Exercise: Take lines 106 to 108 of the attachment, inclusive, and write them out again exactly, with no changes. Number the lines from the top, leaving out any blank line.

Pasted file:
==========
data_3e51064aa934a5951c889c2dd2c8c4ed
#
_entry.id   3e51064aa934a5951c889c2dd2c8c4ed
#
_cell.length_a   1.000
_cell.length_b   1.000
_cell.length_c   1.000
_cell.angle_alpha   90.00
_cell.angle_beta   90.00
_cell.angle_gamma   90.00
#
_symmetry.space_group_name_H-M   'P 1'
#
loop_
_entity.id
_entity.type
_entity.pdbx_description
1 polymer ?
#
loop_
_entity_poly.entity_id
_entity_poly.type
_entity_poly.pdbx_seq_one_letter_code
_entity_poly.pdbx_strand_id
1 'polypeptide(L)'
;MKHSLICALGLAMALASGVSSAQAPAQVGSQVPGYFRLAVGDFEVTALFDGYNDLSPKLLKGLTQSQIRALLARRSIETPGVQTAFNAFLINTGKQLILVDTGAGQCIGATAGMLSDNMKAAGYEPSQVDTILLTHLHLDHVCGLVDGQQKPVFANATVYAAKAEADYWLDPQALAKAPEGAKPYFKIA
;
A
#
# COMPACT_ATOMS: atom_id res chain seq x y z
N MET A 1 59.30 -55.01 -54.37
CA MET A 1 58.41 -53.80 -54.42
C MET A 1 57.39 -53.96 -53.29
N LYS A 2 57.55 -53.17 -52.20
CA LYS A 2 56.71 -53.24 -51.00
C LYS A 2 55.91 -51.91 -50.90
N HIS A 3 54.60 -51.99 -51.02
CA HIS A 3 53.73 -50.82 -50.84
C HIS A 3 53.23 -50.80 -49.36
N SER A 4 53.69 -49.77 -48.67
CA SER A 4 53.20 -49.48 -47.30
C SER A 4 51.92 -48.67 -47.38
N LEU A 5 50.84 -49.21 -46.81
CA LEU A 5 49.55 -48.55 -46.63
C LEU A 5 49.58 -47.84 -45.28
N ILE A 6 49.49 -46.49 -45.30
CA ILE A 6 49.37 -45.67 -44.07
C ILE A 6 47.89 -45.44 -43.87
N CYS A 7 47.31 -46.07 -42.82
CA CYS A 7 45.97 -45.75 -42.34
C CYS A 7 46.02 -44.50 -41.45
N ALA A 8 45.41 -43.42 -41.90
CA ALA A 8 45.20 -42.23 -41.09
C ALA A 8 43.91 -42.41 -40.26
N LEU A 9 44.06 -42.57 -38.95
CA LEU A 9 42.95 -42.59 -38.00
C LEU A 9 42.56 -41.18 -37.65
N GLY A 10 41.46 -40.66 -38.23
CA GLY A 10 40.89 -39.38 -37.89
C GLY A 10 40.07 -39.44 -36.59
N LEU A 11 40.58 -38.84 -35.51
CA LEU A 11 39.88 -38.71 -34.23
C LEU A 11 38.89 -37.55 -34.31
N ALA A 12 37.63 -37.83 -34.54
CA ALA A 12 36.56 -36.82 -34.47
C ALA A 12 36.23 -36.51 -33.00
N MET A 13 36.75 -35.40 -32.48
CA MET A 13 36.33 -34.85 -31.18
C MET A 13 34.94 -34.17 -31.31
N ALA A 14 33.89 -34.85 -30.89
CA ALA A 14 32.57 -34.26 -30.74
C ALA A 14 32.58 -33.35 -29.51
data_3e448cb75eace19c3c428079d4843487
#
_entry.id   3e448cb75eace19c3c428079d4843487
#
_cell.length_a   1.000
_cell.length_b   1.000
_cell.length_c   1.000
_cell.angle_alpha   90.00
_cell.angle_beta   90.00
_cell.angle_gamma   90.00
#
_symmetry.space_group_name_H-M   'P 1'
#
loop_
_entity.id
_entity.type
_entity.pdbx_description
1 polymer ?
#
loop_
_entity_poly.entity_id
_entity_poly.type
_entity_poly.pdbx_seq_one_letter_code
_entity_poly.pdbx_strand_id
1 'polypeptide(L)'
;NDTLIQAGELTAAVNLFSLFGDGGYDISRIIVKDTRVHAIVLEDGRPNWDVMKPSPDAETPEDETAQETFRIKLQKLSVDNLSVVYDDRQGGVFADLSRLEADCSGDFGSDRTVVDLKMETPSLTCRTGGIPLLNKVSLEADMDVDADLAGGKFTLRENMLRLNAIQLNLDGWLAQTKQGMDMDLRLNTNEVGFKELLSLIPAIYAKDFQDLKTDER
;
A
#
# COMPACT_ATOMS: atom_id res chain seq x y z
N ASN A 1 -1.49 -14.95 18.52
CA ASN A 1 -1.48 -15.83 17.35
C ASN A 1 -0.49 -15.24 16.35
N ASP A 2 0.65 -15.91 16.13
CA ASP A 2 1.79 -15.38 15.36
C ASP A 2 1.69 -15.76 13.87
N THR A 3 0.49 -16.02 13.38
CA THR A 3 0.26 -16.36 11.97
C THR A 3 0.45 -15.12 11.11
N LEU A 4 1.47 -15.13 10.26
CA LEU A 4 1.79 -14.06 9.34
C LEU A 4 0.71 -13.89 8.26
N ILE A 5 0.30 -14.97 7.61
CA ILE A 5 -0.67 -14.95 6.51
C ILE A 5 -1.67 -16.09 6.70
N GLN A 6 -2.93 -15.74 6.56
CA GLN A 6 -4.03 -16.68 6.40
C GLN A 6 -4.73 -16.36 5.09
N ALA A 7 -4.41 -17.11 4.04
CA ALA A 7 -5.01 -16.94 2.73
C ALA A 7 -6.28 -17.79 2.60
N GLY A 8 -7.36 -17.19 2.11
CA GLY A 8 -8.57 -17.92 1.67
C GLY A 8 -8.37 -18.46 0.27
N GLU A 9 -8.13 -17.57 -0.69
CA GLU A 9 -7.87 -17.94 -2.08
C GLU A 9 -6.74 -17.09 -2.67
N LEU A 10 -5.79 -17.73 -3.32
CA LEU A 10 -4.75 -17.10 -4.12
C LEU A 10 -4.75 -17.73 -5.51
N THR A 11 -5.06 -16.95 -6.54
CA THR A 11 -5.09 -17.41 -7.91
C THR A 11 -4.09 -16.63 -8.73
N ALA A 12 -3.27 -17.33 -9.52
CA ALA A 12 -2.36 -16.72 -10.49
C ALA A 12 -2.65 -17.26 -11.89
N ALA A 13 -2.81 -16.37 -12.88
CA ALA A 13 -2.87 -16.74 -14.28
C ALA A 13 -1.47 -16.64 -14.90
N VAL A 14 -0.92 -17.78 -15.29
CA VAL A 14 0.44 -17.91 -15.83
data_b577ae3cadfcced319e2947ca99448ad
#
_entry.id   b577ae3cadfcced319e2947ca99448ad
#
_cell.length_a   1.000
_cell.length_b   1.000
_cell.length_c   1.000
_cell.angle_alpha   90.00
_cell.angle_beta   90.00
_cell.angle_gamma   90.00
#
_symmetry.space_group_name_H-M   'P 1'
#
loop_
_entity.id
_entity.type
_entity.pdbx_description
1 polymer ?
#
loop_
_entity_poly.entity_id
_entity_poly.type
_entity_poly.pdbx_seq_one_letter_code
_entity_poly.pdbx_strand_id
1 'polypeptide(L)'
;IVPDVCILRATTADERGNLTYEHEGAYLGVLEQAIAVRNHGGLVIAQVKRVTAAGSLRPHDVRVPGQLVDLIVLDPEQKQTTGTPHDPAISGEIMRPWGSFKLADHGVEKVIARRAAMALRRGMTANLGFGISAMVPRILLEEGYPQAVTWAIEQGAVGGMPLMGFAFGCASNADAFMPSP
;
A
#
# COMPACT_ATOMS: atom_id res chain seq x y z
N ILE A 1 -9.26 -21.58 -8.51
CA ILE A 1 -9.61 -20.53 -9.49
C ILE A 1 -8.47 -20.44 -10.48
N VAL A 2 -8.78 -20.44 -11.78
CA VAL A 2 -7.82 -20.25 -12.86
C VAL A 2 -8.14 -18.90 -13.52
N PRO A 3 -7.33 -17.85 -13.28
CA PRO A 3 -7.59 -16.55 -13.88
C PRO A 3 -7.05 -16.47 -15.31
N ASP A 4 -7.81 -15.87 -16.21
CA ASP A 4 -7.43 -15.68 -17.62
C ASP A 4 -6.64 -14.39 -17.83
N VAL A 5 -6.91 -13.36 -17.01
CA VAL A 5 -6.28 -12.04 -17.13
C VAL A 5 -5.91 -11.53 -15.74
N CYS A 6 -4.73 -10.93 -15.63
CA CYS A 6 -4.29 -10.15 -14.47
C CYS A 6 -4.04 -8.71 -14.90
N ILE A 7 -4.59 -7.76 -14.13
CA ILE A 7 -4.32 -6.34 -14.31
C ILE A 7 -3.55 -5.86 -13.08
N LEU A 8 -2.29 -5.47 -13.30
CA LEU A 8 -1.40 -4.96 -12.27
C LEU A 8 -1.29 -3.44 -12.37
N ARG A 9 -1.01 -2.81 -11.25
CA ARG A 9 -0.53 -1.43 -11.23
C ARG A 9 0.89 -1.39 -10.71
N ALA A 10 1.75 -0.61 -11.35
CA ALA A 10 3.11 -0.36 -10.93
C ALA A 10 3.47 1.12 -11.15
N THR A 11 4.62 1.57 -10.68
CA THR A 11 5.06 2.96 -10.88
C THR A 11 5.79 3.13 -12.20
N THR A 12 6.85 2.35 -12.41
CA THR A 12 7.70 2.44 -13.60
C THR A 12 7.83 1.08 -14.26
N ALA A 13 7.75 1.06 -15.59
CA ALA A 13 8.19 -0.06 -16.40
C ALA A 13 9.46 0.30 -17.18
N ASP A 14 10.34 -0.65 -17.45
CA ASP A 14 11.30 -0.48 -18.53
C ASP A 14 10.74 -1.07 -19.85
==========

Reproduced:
N ASP A 2 0.65 -15.91 16.13
CA ASP A 2 1.79 -15.38 15.36
C ASP A 2 1.69 -15.76 13.87